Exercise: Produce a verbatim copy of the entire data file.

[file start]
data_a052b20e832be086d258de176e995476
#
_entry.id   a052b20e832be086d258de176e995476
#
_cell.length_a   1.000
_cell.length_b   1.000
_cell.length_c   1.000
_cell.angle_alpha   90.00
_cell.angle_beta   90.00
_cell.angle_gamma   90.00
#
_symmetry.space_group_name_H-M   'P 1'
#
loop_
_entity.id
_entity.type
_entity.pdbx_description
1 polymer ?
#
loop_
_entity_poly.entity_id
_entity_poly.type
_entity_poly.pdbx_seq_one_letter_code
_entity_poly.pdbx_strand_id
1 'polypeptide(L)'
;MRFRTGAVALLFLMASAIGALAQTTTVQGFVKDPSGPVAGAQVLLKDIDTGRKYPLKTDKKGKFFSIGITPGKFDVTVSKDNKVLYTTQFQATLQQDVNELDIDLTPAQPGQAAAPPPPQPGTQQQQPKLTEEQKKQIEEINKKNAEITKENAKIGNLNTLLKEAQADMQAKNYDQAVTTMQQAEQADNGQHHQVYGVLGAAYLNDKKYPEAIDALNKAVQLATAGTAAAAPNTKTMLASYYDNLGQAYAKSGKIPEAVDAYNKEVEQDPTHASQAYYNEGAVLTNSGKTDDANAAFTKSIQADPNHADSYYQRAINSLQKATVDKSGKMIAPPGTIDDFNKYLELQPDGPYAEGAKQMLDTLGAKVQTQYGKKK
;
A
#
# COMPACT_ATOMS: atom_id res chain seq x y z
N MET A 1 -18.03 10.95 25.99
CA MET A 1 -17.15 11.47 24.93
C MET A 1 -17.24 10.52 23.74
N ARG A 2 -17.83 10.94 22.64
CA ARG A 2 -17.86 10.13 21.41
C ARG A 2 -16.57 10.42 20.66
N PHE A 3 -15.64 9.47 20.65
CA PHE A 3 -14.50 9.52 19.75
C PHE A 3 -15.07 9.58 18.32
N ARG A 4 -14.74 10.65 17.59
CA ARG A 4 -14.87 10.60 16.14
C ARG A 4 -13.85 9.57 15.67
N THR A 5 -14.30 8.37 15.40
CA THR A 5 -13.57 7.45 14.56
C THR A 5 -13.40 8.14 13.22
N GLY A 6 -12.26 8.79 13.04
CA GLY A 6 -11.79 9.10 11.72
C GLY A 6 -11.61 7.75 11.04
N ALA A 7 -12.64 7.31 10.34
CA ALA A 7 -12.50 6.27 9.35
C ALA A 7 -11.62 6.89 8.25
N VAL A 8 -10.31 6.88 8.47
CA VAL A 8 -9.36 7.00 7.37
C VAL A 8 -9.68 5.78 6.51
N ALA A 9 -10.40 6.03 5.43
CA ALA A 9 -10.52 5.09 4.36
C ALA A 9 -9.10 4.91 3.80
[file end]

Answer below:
data_a052b20e832be086d258de176e995476
#
_entry.id   a052b20e832be086d258de176e995476
#
_cell.length_a   1.000
_cell.length_b   1.000
_cell.length_c   1.000
_cell.angle_alpha   90.00
_cell.angle_beta   90.00
_cell.angle_gamma   90.00
#
_symmetry.space_group_name_H-M   'P 1'
#
loop_
_entity.id
_entity.type
_entity.pdbx_description
1 polymer ?
#
loop_
_entity_poly.entity_id
_entity_poly.type
_entity_poly.pdbx_seq_one_letter_code
_entity_poly.pdbx_strand_id
1 'polypeptide(L)'
;MRFRTGAVALLFLMASAIGALAQTTTVQGFVKDPSGPVAGAQVLLKDIDTGRKYPLKTDKKGKFFSIGITPGKFDVTVSKDNKVLYTTQFQATLQQDVNELDIDLTPAQPGQAAAPPPPQPGTQQQQPKLTEEQKKQIEEINKKNAEITKENAKIGNLNTLLKEAQADMQAKNYDQAVTTMQQAEQADNGQHHQVYGVLGAAYLNDKKYPEAIDALNKAVQLATAGTAAAAPNTKTMLASYYDNLGQAYAKSGKIPEAVDAYNKEVEQDPTHASQAYYNEGAVLTNSGKTDDANAAFTKSIQADPNHADSYYQRAINSLQKATVDKSGKMIAPPGTIDDFNKYLELQPDGPYAEGAKQMLDTLGAKVQTQYGKKK
;
A
#
# COMPACT_ATOMS: atom_id res chain seq x y z
N MET A 1 -18.03 10.95 25.99
CA MET A 1 -17.15 11.47 24.93
C MET A 1 -17.24 10.52 23.74
N ARG A 2 -17.83 10.94 22.64
CA ARG A 2 -17.86 10.13 21.41
C ARG A 2 -16.57 10.42 20.66
N PHE A 3 -15.64 9.47 20.65
CA PHE A 3 -14.50 9.52 19.75
C PHE A 3 -15.07 9.58 18.32
N ARG A 4 -14.74 10.65 17.59
CA ARG A 4 -14.87 10.60 16.14
C ARG A 4 -13.85 9.57 15.67
N THR A 5 -14.30 8.37 15.40
CA THR A 5 -13.57 7.45 14.56
C THR A 5 -13.40 8.14 13.22
N GLY A 6 -12.26 8.79 13.04
CA GLY A 6 -11.79 9.10 11.72
C GLY A 6 -11.61 7.75 11.04
N ALA A 7 -12.64 7.31 10.34
CA ALA A 7 -12.50 6.27 9.35
C ALA A 7 -11.62 6.89 8.25
N VAL A 8 -10.31 6.88 8.47
CA VAL A 8 -9.36 7.00 7.37
C VAL A 8 -9.68 5.78 6.51
N ALA A 9 -10.40 6.03 5.43
CA ALA A 9 -10.52 5.09 4.36
C ALA A 9 -9.10 4.91 3.80